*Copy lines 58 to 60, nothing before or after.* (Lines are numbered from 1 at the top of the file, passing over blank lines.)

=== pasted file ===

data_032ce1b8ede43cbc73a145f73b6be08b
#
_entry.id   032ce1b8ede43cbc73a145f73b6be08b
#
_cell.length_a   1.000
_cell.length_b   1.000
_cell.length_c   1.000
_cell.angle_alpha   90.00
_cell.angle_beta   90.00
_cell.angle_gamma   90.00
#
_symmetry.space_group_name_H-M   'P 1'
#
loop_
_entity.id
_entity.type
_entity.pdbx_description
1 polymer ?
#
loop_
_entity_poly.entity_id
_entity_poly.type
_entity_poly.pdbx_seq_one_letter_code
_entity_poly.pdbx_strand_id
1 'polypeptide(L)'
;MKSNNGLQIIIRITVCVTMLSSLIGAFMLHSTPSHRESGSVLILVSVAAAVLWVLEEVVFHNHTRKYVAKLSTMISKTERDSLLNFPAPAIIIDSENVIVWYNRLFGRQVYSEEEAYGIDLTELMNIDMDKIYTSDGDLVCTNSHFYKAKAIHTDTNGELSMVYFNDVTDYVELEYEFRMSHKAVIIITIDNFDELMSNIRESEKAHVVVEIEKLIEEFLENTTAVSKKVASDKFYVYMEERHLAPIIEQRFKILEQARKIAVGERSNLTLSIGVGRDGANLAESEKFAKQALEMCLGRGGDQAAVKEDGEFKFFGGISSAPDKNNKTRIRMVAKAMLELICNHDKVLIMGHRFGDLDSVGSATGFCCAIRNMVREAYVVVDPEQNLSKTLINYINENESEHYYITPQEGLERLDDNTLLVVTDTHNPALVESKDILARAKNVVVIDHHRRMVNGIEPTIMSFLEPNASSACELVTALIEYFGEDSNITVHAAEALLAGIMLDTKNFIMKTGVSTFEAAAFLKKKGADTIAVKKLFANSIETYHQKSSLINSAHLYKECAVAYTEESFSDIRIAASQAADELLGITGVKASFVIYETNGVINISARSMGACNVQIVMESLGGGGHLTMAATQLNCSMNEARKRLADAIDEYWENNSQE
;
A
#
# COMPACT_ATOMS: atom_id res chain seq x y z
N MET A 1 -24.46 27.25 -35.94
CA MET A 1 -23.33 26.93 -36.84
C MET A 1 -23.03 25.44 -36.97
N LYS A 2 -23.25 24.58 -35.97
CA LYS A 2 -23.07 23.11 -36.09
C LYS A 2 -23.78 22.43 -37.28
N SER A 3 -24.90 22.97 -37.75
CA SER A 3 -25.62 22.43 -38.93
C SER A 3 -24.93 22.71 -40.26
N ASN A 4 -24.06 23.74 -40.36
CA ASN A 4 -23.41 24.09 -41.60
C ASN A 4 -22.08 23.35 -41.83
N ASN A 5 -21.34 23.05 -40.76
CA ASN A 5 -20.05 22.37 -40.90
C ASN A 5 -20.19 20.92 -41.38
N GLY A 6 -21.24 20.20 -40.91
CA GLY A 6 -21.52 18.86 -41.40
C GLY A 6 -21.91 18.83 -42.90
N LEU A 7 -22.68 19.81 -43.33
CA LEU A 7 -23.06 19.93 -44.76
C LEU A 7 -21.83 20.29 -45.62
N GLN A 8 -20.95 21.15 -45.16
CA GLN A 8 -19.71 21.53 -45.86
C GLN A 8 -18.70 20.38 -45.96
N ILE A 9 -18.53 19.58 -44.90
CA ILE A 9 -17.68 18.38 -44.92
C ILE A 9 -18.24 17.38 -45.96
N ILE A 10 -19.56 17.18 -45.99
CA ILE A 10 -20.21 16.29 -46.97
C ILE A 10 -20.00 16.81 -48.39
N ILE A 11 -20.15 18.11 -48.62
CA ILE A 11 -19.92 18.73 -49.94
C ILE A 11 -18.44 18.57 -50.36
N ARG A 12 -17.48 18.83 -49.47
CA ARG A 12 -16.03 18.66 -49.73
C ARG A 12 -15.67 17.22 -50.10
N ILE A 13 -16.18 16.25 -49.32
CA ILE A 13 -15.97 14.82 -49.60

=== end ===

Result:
N ILE A 10 -19.56 17.18 -45.99
CA ILE A 10 -20.21 16.29 -46.97
C ILE A 10 -20.00 16.81 -48.39